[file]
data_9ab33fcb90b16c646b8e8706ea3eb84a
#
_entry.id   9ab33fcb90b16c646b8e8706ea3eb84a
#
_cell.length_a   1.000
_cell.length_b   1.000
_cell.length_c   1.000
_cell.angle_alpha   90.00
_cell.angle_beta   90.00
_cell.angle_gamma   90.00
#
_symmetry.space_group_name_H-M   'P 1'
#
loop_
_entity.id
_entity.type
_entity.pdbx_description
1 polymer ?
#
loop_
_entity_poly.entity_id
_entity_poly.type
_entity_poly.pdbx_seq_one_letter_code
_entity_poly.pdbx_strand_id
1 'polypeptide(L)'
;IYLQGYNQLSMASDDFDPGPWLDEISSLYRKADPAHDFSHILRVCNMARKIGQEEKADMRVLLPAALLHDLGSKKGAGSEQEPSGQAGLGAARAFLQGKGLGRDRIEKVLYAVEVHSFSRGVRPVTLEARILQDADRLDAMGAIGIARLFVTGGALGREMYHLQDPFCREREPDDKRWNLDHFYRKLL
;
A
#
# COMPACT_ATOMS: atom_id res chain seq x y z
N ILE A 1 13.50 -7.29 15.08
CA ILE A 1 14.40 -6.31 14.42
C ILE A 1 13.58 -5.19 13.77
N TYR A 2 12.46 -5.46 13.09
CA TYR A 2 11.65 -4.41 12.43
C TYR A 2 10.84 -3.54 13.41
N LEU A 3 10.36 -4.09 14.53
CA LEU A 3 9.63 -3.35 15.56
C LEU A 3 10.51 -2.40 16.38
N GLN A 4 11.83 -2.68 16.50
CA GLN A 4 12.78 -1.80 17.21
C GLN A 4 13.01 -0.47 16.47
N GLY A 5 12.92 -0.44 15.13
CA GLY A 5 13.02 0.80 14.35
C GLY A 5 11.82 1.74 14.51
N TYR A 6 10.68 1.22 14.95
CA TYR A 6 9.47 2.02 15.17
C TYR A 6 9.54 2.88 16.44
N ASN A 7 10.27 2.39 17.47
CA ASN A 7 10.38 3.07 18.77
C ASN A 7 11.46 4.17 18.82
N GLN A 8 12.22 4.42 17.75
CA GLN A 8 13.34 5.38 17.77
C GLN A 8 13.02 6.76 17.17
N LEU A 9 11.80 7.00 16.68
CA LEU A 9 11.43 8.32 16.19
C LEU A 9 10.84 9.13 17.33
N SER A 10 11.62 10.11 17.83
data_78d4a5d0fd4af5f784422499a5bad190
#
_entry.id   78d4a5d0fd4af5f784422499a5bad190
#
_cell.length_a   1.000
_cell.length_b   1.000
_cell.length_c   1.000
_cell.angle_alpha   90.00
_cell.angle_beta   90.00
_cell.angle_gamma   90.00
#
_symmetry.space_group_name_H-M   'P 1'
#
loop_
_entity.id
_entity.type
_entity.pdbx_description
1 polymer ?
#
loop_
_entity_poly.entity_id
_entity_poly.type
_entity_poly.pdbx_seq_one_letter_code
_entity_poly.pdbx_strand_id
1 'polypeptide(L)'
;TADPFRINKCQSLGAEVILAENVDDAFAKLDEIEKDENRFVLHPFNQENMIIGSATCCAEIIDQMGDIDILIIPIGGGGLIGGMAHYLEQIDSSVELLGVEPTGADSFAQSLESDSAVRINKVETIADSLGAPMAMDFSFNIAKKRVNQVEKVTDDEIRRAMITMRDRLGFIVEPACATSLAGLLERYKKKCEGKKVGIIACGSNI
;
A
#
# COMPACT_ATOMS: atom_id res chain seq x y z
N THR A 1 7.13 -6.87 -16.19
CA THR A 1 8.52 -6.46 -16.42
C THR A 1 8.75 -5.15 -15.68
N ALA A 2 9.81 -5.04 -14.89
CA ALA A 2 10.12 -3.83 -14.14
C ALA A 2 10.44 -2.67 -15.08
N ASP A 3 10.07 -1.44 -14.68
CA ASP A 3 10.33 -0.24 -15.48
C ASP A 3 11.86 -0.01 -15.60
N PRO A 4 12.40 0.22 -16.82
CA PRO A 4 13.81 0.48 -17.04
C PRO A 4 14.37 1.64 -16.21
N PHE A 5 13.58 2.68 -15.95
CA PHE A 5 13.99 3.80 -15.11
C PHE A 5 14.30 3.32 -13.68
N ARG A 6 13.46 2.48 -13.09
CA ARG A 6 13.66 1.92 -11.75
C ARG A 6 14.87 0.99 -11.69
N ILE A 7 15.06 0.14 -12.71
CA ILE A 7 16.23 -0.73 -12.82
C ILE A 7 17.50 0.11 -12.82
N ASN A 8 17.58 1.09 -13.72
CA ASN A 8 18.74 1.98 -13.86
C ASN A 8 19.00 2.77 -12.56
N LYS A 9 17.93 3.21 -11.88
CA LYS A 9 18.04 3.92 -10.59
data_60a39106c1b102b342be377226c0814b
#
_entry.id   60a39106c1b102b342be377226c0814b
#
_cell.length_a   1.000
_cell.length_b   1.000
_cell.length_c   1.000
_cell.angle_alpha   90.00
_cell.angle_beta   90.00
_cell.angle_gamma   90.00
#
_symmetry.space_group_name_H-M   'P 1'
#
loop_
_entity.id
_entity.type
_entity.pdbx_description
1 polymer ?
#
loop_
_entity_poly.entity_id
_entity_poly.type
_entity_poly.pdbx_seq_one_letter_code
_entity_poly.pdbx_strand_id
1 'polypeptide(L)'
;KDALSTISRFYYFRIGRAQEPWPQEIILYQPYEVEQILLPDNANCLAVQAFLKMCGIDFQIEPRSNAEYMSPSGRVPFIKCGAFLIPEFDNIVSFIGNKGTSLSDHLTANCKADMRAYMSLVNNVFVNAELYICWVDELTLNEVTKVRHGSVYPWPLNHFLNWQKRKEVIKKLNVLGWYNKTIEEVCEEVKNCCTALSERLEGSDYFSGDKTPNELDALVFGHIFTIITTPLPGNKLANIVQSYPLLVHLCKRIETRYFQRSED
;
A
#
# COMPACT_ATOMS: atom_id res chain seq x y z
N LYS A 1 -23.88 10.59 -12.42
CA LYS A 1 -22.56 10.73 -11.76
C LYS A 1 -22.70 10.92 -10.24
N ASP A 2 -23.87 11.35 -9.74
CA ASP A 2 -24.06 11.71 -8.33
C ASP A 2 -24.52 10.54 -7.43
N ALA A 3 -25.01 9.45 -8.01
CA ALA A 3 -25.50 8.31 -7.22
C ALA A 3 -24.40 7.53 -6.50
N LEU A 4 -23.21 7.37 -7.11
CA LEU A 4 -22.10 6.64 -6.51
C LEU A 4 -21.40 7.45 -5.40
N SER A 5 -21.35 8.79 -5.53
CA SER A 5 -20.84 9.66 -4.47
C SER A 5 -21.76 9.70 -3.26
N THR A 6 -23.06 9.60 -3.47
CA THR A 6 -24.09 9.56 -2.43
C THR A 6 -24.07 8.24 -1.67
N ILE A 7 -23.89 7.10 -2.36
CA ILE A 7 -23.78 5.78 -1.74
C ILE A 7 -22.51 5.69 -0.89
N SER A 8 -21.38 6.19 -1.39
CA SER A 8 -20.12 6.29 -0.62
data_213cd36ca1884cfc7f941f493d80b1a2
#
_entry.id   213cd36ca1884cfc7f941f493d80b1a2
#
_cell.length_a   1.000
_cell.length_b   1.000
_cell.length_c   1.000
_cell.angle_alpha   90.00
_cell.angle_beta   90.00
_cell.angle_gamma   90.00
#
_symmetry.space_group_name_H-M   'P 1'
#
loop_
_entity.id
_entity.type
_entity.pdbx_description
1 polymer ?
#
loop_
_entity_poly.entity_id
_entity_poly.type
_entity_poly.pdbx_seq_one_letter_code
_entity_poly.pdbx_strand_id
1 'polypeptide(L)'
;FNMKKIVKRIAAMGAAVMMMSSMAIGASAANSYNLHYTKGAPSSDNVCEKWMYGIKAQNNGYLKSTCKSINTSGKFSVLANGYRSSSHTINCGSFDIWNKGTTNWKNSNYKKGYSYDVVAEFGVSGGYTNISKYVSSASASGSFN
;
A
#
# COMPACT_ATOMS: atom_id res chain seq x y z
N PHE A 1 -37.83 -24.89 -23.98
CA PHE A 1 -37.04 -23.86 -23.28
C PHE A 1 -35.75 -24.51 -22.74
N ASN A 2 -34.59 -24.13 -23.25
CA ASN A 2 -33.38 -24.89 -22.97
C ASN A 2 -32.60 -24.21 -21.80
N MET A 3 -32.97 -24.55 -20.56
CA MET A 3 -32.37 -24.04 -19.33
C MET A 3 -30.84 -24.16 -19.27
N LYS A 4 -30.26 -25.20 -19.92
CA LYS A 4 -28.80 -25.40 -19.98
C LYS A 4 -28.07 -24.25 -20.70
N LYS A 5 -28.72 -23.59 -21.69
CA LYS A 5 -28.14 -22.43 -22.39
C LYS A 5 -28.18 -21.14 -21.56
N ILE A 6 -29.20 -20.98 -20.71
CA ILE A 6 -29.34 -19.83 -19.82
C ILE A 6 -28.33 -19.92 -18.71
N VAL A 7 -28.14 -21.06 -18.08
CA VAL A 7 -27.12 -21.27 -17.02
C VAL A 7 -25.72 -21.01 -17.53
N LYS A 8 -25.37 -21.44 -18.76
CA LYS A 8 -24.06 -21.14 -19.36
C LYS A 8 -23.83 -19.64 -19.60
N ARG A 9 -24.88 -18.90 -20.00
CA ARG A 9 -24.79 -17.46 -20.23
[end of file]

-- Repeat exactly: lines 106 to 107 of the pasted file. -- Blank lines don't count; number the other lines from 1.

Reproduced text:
C ARG A 6 14.87 0.99 -11.69
N ILE A 7 15.06 0.14 -12.71